Live Without Self-Attachment

Estimated time to read: 2 minutes

Live Without Self-Attachment

If we so desire, we may choose to live without self-attachment.  We fear the realities of our world and secretly yearn for a permanent self.  Yet, no matter how hard one works or the greatness of their successes, suffering continues.  Within glory lies defeat, for self-attachment begets only suffering.  Upon experiencing the self’s realities, suffering dissolves.

The Challenge of Not-Self:

At first, all sensations occurring from the six sense doors (e.g., touching, seeing, hearing, smelling, tasting, thinking) appear to concern only ourselves.  When we taste a delicious meal, we feel it’s ourselves who eats.  This sounds absurd, but as we continue to grow within our meditative practice, our understanding of self begins to fade away.  Our sense of clinging becomes evident, and suffering vanishes.  Eventually, we begin to feel the puppeteer’s strings snapping, and the self disappears.

The Practice of Not-Self:

Similar to the practice discussed in The Fundamental Skills of Mediation, we begin with concentration.  Settle into a relaxed position and count ten breaths. There’s no rush here, and in your mind, it may sound like, “inhale-one, exhale-one…” and so on.  Once you’re able to get through ten full breaths without distraction, begin noting your abdomen’s physical rising and falling.  Whenever you experience the rising and falling of the abdomen, note “rising, rising, rising, falling, falling falling.”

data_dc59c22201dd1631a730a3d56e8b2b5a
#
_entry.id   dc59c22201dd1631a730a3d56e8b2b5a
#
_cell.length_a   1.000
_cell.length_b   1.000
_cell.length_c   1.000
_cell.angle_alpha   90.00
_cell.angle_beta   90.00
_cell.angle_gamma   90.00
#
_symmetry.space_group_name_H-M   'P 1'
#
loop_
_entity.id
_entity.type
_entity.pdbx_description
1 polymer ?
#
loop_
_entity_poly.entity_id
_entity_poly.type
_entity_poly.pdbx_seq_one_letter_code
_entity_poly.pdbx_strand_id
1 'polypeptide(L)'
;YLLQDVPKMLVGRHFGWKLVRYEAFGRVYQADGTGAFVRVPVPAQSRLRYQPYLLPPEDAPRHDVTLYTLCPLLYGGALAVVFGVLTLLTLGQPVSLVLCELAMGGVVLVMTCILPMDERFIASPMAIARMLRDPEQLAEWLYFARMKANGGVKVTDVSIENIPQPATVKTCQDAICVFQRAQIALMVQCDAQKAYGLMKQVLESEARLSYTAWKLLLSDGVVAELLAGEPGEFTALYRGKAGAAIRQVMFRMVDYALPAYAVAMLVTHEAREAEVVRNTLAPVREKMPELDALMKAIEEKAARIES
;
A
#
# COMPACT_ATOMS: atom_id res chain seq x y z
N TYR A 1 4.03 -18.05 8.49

At this point, it’s common to find yourself overwhelmed with distractions.  You may feel a restlessness in the body or diverted by daydreams.  To counterbalance these distractions, begin noting them as well.  Should you be noting the rising of the abdomen and become distracted by the sound of a siren, you may note, “rising, rising, siren, siren, siren.” Fixate your attention on the siren and note it responsibly.  When completed, return to the rising of the abdomen. You’ll find as you carefully begin to note the distractions, they fall away indefinitely.

Once most of the distractions have fallen away, and you remain entirely fixated on the abdomen’s rising and falling, begin separating the mental sensations from the physical.  For example, before every physical experience of the abdomen’s rising, it is preceded by mental desire and proceeded by mental noting.  Begin separating these mental sensations and notice their chain of causation.  You may note this as “desire, rising, noting,” and so on.  With practice, you’ll begin to notice how desire causes the physical sensation, so too, this causes the mental noticing.  At first, this is very difficult.  Break it down into sections and practice daily.  

At this point, your level of concentration will be powerful.  Remember the golden rule, “If you can observe it, it’s not you.”  As these sensations come in-and-out of focus, notice how they can be observed and not you.  Again-and-again, these sensations will occur, appearing to have self-attachment, but continually notice how they’re not you.

The Lesson of Not-Self:

Continue nothing not-self, not only within the rising and falling of the abdomen but everything else as well.  Whether through one of the six sense doors (e.g., touching, seeing, hearing, smelling, tasting, thinking), fear, misery, disgust, or even desire, notice how these sensations are not you and then immediately disappear.  As your practice continues to grow, new types of sensations will appear.  These too will at first seem to be part of you and permanent, and you’ll continue learning the lesson over and over again until it permeates everything within your awareness.  Just as you once crawled and now walk; so too, once you discover the not-self of sensations, you’ll never view the world the same way again.

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David Bowman
David's teaching style is direct, clear, and to the point. With over 8 years of experience in the field of meditation, his work is both accessible as well as pragmatic. Having worked in think tanks, financial institutes, rabbinical and graduate schools, David’s personal philosophy is deeply informed by his eclectic past.

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